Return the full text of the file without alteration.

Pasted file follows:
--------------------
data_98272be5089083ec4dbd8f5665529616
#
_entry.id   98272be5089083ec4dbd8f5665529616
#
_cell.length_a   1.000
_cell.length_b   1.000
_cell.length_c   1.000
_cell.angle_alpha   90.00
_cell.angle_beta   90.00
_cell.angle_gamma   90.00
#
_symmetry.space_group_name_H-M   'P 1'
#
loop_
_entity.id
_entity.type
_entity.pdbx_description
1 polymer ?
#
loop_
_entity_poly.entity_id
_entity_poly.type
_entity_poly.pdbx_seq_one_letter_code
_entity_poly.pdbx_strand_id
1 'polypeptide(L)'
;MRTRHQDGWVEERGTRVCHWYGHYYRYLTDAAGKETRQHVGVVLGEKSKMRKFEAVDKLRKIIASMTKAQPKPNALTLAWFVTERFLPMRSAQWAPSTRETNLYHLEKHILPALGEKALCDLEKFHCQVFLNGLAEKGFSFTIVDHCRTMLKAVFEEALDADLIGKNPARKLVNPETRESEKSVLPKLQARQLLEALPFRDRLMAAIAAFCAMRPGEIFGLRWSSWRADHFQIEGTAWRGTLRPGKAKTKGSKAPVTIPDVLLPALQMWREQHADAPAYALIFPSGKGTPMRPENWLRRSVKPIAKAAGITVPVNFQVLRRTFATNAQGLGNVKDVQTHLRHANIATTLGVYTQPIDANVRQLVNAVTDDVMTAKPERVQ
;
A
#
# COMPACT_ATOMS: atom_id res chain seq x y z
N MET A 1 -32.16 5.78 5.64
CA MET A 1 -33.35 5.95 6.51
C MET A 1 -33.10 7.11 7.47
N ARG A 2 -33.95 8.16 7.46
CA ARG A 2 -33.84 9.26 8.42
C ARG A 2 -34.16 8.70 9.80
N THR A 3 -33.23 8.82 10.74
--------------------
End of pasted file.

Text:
data_98272be5089083ec4dbd8f5665529616
#
_entry.id   98272be5089083ec4dbd8f5665529616
#
_cell.length_a   1.000
_cell.length_b   1.000
_cell.length_c   1.000
_cell.angle_alpha   90.00
_cell.angle_beta   90.00
_cell.angle_gamma   90.00
#
_symmetry.space_group_name_H-M   'P 1'
#
loop_
_entity.id
_entity.type
_entity.pdbx_description
1 polymer ?
#
loop_
_entity_poly.entity_id
_entity_poly.type
_entity_poly.pdbx_seq_one_letter_code
_entity_poly.pdbx_strand_id
1 'polypeptide(L)'
;MRTRHQDGWVEERGTRVCHWYGHYYRYLTDAAGKETRQHVGVVLGEKSKMRKFEAVDKLRKIIASMTKAQPKPNALTLAWFVTERFLPMRSAQWAPSTRETNLYHLEKHILPALGEKALCDLEKFHCQVFLNGLAEKGFSFTIVDHCRTMLKAVFEEALDADLIGKNPARKLVNPETRESEKSVLPKLQARQLLEALPFRDRLMAAIAAFCAMRPGEIFGLRWSSWRADHFQIEGTAWRGTLRPGKAKTKGSKAPVTIPDVLLPALQMWREQHADAPAYALIFPSGKGTPMRPENWLRRSVKPIAKAAGITVPVNFQVLRRTFATNAQGLGNVKDVQTHLRHANIATTLGVYTQPIDANVRQLVNAVTDDVMTAKPERVQ
;
A
#
# COMPACT_ATOMS: atom_id res chain seq x y z
N MET A 1 -32.16 5.78 5.64
CA MET A 1 -33.35 5.95 6.51
C MET A 1 -33.10 7.11 7.47
N ARG A 2 -33.95 8.16 7.46
CA ARG A 2 -33.84 9.26 8.42
C ARG A 2 -34.16 8.70 9.80
N THR A 3 -33.23 8.82 10.74